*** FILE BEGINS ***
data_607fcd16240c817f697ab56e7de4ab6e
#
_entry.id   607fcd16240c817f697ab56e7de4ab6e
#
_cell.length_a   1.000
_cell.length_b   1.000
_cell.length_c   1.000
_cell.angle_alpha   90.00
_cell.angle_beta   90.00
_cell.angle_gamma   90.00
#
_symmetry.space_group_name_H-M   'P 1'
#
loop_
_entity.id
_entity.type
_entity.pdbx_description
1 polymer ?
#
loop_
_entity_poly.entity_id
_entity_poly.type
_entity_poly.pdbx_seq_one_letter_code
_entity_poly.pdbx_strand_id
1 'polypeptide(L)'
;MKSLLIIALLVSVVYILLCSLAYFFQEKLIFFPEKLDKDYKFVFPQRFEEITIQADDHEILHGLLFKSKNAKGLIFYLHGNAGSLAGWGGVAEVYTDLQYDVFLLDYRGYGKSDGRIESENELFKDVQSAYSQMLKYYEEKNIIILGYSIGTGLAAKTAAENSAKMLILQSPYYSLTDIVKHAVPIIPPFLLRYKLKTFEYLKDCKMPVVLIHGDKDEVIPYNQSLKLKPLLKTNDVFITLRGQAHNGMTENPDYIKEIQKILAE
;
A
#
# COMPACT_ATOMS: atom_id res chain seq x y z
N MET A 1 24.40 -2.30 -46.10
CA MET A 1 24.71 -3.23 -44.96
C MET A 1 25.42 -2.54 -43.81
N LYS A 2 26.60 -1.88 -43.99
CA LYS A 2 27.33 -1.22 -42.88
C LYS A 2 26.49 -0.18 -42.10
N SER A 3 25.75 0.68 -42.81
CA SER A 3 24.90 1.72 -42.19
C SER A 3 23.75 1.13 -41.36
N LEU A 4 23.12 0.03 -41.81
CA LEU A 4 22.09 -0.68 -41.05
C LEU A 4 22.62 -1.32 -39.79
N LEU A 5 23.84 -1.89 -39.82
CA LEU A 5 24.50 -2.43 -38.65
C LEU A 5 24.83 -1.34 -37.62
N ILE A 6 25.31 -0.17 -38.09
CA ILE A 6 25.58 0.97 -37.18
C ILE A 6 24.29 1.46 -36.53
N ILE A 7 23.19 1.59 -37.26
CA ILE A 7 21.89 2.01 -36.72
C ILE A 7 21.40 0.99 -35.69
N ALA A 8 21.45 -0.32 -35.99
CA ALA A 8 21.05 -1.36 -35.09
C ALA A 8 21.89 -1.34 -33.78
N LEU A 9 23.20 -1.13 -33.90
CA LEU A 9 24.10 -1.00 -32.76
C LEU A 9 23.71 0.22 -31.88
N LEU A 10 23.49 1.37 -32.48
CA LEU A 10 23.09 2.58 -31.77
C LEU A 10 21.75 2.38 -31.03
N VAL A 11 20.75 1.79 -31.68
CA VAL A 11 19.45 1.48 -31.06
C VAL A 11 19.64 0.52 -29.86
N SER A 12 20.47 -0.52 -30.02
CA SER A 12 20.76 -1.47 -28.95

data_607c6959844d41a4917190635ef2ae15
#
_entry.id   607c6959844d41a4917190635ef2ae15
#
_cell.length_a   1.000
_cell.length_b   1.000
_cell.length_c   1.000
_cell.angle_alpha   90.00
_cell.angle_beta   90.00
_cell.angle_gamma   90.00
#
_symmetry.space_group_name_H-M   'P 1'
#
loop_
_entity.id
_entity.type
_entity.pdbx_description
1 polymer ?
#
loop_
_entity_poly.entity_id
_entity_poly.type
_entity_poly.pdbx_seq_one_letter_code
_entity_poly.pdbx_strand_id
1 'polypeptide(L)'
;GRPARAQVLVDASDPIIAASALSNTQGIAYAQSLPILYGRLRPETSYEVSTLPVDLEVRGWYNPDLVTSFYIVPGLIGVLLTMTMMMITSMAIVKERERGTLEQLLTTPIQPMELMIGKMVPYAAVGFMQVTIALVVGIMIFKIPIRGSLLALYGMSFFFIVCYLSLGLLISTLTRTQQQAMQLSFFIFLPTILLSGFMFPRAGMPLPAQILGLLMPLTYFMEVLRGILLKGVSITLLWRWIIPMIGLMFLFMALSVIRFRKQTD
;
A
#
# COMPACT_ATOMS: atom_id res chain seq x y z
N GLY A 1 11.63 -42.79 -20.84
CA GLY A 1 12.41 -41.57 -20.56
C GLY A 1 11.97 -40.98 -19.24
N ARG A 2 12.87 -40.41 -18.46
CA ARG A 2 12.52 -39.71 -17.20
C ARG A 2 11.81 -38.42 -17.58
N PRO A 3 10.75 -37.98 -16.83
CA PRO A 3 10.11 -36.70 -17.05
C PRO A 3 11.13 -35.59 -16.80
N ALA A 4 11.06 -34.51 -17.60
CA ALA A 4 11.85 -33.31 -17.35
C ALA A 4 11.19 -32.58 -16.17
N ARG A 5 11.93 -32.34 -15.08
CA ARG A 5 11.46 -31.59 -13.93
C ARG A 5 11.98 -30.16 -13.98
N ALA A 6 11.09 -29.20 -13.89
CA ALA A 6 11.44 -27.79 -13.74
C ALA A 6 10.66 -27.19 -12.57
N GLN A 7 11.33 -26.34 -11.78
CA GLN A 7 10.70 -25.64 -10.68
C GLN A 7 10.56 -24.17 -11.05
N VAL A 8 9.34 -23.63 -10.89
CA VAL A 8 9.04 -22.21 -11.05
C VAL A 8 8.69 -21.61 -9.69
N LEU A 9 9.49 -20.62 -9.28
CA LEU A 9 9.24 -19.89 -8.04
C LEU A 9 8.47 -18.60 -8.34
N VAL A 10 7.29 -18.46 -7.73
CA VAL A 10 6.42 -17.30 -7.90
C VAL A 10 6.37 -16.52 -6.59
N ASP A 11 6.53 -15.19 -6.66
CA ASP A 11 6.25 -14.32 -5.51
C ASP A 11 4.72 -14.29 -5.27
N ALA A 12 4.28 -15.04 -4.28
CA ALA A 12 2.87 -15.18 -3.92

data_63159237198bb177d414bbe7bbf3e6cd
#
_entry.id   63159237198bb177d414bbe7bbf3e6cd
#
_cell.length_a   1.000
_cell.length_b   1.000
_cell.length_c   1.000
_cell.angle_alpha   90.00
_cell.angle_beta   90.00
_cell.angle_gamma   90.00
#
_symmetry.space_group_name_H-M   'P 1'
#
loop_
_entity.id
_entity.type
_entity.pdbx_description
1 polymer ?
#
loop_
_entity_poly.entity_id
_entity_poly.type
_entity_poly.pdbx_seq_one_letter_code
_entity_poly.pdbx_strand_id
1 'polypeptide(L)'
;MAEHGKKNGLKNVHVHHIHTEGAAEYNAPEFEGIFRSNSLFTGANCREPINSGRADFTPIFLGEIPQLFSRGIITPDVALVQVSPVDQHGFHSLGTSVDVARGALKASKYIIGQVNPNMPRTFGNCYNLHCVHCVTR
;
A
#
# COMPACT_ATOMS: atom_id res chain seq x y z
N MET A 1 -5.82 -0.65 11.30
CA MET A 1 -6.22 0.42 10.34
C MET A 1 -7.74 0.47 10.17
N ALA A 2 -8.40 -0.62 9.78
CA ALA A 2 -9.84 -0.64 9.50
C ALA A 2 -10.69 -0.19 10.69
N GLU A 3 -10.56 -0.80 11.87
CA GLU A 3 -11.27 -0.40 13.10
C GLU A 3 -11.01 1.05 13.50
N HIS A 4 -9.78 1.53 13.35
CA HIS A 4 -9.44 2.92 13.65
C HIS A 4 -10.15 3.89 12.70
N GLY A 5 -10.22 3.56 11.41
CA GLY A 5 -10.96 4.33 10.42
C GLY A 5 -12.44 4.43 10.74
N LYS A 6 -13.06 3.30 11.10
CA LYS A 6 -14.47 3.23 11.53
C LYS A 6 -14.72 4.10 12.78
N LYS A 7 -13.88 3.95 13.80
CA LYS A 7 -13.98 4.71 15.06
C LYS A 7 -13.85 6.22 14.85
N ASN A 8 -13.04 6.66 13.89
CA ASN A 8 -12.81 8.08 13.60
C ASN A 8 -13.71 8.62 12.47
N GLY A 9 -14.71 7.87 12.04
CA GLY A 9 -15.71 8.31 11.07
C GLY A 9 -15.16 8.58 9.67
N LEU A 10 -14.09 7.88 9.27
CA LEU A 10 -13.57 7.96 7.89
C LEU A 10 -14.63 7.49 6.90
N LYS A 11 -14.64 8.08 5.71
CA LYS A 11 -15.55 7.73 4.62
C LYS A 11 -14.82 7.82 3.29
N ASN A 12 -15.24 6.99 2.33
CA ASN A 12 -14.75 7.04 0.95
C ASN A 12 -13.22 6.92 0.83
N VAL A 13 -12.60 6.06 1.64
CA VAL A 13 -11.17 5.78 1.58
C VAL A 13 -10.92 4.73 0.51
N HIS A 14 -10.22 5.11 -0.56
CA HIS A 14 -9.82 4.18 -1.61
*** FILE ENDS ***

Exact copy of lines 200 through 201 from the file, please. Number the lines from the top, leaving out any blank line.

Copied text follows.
N HIS A 14 -10.22 5.11 -0.56
CA HIS A 14 -9.82 4.18 -1.61